The financial position of municipalities has deteriorated so dramatically over the past decade that it now poses a major threat to the country’s economic growth prospects

Source: Financial Mail


“A calamity of major proportions” is building in SA’s municipal sector. Years of financial mismanagement and weak corporate governance, compounded over the past year by the pandemic, have resulted in most of SA’s municipalities no longer being financially sustainable.

The sector’s aggregate cash shortfall is now a staggering R50.7bn — up from R32.9bn in 2019 — and unless this money can be found, many municipalities will face collapse.

This is the key finding by local governance ratings agency Ratings Afrika (RA) in its annual municipal financial sustainability index (MFSI) report for the year to June 2020, released last week.

It concludes that “the municipal sector is in a financial mess, and it is time for the government to acknowledge it and start taking the necessary steps to save the country from disaster”.

Most alarming is the finding that the pace of the deterioration of SA’s eight big metro municipalities, which house 40% of the population and contribute 60% to GDP, has been even faster than that of local municipalities. Last year, hastened by the effects of the pandemic, the metros’ average financial sustainability score fell below the minimum threshold for viability for the first time.

“This is a very concerning trend, since the metros are considered to be the backbone of the SA economy,” says RA principal Charl Kocks. “Service delivery failure by the metros will cause immeasurable damage to the economy.”

The RA report echoes the latest municipal audit report by the auditor-general (AG), released last June, which flagged “increasing indicators of a collapse in local government finances”.

It found that the financial status of 79% of municipalities was either concerning or required urgent intervention, while just under a third were “particularly vulnerable”.

According to RA’s estimates, most of the top local municipalities across SA (63 of the 105) achieved an MFSI score of less than 35 last year (down from 39 in 2016). This renders them seriously unsustainable and perhaps even dysfunctional in terms of normal service delivery.

The metros’ average MFSI score dropped from 50 to 43 over the same period, below the threshold of 45 that’s considered to be the minimum for a municipality to be viable (see table).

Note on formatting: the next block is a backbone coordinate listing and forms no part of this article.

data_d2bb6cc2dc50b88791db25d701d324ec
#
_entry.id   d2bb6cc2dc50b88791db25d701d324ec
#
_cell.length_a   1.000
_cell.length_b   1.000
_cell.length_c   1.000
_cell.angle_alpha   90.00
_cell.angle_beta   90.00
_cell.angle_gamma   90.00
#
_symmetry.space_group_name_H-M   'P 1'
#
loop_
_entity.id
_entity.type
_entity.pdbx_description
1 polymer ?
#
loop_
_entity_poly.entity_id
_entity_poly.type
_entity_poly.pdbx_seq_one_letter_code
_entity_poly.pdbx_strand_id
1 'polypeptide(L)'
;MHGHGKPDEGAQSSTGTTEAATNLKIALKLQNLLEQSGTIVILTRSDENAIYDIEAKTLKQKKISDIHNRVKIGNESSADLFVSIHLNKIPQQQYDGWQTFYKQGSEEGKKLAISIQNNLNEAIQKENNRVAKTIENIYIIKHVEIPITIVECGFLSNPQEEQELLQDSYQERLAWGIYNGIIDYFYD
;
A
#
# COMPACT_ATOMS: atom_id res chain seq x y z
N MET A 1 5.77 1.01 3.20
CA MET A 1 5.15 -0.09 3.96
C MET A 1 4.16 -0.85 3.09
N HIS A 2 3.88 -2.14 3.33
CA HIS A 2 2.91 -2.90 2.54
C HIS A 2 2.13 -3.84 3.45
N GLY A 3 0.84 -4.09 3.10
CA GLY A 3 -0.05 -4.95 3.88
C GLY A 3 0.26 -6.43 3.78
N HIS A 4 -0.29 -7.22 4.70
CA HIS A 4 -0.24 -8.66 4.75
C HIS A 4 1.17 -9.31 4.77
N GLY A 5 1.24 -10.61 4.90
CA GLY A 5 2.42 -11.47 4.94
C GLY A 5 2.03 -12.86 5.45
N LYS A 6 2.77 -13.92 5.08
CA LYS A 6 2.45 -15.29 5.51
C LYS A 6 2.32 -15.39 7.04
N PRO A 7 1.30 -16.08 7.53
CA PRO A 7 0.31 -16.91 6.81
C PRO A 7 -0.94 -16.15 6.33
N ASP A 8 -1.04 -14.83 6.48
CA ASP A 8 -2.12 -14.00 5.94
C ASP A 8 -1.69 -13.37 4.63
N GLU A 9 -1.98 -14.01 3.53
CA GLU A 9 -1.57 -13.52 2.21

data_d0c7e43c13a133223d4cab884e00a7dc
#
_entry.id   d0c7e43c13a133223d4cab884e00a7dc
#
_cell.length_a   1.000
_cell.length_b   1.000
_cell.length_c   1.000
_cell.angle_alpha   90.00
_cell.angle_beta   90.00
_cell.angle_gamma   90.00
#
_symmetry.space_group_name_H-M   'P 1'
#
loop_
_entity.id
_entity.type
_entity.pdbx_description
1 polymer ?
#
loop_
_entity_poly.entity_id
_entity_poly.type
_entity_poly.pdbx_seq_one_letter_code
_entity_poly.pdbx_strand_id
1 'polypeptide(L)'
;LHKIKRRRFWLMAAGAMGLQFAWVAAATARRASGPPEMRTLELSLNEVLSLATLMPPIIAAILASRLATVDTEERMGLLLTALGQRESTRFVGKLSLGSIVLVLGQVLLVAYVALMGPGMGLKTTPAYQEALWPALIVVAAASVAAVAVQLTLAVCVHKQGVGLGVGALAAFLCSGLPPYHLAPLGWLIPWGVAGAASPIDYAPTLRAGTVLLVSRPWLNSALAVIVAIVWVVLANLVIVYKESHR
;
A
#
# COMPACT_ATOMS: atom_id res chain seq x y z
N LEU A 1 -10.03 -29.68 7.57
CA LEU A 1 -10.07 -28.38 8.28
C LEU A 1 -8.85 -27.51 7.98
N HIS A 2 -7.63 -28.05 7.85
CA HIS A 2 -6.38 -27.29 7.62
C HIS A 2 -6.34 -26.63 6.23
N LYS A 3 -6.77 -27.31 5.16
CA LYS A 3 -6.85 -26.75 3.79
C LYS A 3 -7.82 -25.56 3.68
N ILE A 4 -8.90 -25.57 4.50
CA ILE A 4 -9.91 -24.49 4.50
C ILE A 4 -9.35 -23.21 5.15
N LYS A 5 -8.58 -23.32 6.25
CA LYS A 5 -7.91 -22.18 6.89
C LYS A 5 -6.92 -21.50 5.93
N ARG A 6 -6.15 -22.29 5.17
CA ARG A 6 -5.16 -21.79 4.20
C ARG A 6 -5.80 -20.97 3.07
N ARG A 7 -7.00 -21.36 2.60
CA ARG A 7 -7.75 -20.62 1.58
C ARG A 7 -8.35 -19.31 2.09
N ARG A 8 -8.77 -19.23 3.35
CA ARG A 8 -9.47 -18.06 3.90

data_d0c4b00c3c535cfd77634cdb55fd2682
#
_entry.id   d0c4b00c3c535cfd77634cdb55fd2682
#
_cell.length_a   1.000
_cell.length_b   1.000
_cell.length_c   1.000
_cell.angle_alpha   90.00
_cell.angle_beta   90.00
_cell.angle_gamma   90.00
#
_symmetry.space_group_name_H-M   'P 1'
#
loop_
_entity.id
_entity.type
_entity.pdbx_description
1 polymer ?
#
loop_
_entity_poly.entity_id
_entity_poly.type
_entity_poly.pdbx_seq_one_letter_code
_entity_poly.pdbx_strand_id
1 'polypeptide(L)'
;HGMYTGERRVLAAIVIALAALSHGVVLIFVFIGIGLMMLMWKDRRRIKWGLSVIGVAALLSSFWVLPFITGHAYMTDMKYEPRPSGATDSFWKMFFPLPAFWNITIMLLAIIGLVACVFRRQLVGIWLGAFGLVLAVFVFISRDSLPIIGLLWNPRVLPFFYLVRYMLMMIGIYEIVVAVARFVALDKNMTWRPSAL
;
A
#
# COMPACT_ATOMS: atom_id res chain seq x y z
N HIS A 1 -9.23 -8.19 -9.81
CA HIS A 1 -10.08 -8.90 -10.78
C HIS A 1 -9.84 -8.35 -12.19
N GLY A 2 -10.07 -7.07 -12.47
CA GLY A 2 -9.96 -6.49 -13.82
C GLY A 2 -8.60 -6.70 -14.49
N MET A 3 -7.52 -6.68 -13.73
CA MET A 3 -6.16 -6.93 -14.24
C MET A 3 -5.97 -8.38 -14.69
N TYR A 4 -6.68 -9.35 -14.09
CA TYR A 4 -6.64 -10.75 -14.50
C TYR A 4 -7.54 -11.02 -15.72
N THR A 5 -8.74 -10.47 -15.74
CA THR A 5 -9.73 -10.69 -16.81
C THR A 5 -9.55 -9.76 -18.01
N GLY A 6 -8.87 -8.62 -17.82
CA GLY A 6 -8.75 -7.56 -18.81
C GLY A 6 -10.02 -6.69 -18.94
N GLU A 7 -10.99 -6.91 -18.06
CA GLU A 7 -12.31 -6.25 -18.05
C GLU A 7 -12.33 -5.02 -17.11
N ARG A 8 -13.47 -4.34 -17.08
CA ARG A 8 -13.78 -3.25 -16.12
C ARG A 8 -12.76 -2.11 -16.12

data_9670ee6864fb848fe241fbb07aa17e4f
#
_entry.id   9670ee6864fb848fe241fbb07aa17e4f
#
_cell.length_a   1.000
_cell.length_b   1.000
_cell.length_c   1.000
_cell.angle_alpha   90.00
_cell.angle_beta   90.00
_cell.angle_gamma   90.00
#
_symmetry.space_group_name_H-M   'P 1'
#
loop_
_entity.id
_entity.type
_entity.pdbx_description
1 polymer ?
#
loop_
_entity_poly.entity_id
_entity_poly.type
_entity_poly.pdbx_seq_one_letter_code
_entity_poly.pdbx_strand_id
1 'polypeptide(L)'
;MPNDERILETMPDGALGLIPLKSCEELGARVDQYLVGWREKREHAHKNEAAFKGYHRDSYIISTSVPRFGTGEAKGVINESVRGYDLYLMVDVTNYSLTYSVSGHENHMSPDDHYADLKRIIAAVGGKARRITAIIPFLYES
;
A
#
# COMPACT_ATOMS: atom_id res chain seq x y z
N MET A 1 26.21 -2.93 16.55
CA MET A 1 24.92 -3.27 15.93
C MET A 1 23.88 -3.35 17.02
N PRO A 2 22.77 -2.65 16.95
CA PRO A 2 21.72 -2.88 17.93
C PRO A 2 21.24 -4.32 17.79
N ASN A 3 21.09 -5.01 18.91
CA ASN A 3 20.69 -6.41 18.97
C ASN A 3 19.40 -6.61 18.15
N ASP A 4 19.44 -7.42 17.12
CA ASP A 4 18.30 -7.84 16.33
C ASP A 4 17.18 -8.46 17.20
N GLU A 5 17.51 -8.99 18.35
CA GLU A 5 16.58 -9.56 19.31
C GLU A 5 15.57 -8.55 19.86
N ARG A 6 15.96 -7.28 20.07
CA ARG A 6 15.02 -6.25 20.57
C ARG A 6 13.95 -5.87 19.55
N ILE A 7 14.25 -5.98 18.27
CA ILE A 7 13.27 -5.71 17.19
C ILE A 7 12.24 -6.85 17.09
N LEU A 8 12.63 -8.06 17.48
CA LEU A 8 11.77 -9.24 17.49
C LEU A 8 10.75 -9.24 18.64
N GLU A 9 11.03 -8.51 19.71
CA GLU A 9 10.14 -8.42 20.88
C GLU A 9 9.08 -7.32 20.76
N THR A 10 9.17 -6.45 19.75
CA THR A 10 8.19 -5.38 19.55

According to the RA report, the weakest municipalities are concentrated in the Free State and North West. These provinces’ MFSI scores average 17 and 21 respectively. The worst individual performers are the Naledi municipality (Vryburg) in the North West and the Enoch Mgijima municipality (Queenstown) in the Eastern Cape. Both score a mere nine.

At the opposite end of the scale, five local municipalities achieved a score of 70 or more on the index. Four of them — Mossel Bay, Saldanha Bay, Swartland (Malmesbury) and Overstrand (Hermanus) — are in the Western Cape, with Midvaal in Gauteng the only one outside that province.

The Western Cape’s MFSI score averages 53, making it the only province in SA where most of the municipalities remain financially sustainable. Cape Town is also the only metro still considered financially sustainable, with a score of 71, outperforming the rest of the metros by a large margin.

The MFSI scores six financial components of a municipality out of 100: operating performance; liquidity management; debt governance; budget practices; affordability; and infrastructure development.

It defines financial sustainability as the financial ability of a municipality to deliver services, and develop and maintain the infrastructure required by its residents, without unplanned increases in rates and taxes or a reduction in the level of services. A municipality should also be able to absorb financial shocks without external assistance.

Two key forces drive a municipality’s financial sustainability: the generation of operating surpluses and positive working capital (liquidity or cash) balances.

However, due to gross financial mismanagement and poor corporate governance, most municipalities are still operating at deficits. These have culminated in huge working capital (liquidity) shortfalls for most, amounting to almost R51bn for the sector as a whole.

Without working capital, it becomes almost impossible for these municipalities to provide an acceptable level of services or to pay service providers such as Eskom, the big water utilities and other creditors within 30 days, as required by law.

According to the AG report, the average creditor-payment period is now 180 days. So, for instance, at the end of 2018/2019, R53.5bn was owed to municipal creditors, but the cash available amounted to only R43.2bn, with the accounts of Eskom and the water boards most heavily in arrears.

SA faces a calamity of major proportions if this lack of sustainability is not dealt with effectively and as a matter of urgency

Charl Kocks

To square the circle, many municipalities defer payment for past goods and services until the following financial year and then reimburse creditors out of new money allocated for future spending, explains the AG report.